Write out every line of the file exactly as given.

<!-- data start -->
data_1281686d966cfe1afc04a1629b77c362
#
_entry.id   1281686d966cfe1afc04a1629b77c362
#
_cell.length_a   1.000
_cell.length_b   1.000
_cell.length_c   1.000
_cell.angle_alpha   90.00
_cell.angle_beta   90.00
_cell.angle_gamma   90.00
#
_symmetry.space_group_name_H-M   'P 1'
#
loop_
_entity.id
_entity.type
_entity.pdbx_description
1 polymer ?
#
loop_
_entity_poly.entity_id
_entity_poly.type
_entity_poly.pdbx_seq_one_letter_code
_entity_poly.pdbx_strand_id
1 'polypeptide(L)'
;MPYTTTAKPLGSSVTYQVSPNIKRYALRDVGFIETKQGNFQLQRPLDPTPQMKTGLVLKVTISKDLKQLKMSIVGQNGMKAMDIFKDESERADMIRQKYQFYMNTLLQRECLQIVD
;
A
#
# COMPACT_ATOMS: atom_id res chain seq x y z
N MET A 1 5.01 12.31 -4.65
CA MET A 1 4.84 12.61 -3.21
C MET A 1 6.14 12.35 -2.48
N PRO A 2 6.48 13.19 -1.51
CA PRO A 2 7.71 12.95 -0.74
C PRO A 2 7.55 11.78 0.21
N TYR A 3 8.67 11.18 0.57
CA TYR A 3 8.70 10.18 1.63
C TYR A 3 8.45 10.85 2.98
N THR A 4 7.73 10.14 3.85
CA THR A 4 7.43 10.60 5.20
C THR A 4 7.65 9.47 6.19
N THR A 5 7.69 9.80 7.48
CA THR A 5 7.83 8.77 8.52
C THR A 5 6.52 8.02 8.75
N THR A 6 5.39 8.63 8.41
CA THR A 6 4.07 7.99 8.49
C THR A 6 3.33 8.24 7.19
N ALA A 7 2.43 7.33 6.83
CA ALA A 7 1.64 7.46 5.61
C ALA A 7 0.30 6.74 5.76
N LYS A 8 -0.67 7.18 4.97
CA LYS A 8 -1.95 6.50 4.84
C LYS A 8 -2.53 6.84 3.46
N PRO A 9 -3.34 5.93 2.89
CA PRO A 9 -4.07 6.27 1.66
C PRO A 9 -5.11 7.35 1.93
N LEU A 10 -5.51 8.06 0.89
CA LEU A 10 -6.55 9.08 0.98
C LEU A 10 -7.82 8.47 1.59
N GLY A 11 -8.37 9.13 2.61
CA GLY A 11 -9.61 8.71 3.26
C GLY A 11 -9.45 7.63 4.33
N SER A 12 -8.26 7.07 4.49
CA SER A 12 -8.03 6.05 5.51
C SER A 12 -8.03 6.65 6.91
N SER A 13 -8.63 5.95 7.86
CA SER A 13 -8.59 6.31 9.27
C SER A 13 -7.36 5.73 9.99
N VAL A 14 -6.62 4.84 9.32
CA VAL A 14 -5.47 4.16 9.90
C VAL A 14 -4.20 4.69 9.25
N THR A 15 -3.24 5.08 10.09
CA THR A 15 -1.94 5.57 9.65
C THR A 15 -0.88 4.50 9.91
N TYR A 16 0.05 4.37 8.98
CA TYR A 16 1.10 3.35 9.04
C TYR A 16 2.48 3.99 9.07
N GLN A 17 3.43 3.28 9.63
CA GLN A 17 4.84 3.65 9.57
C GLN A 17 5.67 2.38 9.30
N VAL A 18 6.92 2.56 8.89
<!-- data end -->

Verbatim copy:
data_1281686d966cfe1afc04a1629b77c362
#
_entry.id   1281686d966cfe1afc04a1629b77c362
#
_cell.length_a   1.000
_cell.length_b   1.000
_cell.length_c   1.000
_cell.angle_alpha   90.00
_cell.angle_beta   90.00
_cell.angle_gamma   90.00
#
_symmetry.space_group_name_H-M   'P 1'
#
loop_
_entity.id
_entity.type
_entity.pdbx_description
1 polymer ?
#
loop_
_entity_poly.entity_id
_entity_poly.type
_entity_poly.pdbx_seq_one_letter_code
_entity_poly.pdbx_strand_id
1 'polypeptide(L)'
;MPYTTTAKPLGSSVTYQVSPNIKRYALRDVGFIETKQGNFQLQRPLDPTPQMKTGLVLKVTISKDLKQLKMSIVGQNGMKAMDIFKDESERADMIRQKYQFYMNTLLQRECLQIVD
;
A
#
# COMPACT_ATOMS: atom_id res chain seq x y z
N MET A 1 5.01 12.31 -4.65
CA MET A 1 4.84 12.61 -3.21
C MET A 1 6.14 12.35 -2.48
N PRO A 2 6.48 13.19 -1.51
CA PRO A 2 7.71 12.95 -0.74
C PRO A 2 7.55 11.78 0.21
N TYR A 3 8.67 11.18 0.57
CA TYR A 3 8.70 10.18 1.63
C TYR A 3 8.45 10.85 2.98
N THR A 4 7.73 10.14 3.85
CA THR A 4 7.43 10.60 5.20
C THR A 4 7.65 9.47 6.19
N THR A 5 7.69 9.80 7.48
CA THR A 5 7.83 8.77 8.52
C THR A 5 6.52 8.02 8.75
N THR A 6 5.39 8.63 8.41
CA THR A 6 4.07 7.99 8.49
C THR A 6 3.33 8.24 7.19
N ALA A 7 2.43 7.33 6.83
CA ALA A 7 1.64 7.46 5.61
C ALA A 7 0.30 6.74 5.76
N LYS A 8 -0.67 7.18 4.97
CA LYS A 8 -1.95 6.50 4.84
C LYS A 8 -2.53 6.84 3.46
N PRO A 9 -3.34 5.93 2.89
CA PRO A 9 -4.07 6.27 1.66
C PRO A 9 -5.11 7.35 1.93
N LEU A 10 -5.51 8.06 0.89
CA LEU A 10 -6.55 9.08 0.98
C LEU A 10 -7.82 8.47 1.59
N GLY A 11 -8.37 9.13 2.61
CA GLY A 11 -9.61 8.71 3.26
C GLY A 11 -9.45 7.63 4.33
N SER A 12 -8.26 7.07 4.49
CA SER A 12 -8.03 6.05 5.51
C SER A 12 -8.03 6.65 6.91
N SER A 13 -8.63 5.95 7.86
CA SER A 13 -8.59 6.31 9.27
C SER A 13 -7.36 5.73 9.99
N VAL A 14 -6.62 4.84 9.32
CA VAL A 14 -5.47 4.16 9.90
C VAL A 14 -4.20 4.69 9.25
N THR A 15 -3.24 5.08 10.09
CA THR A 15 -1.94 5.57 9.65
C THR A 15 -0.88 4.50 9.91
N TYR A 16 0.05 4.37 8.98
CA TYR A 16 1.10 3.35 9.04
C TYR A 16 2.48 3.99 9.07
N GLN A 17 3.43 3.28 9.63
CA GLN A 17 4.84 3.65 9.57
C GLN A 17 5.67 2.38 9.30
N VAL A 18 6.92 2.56 8.89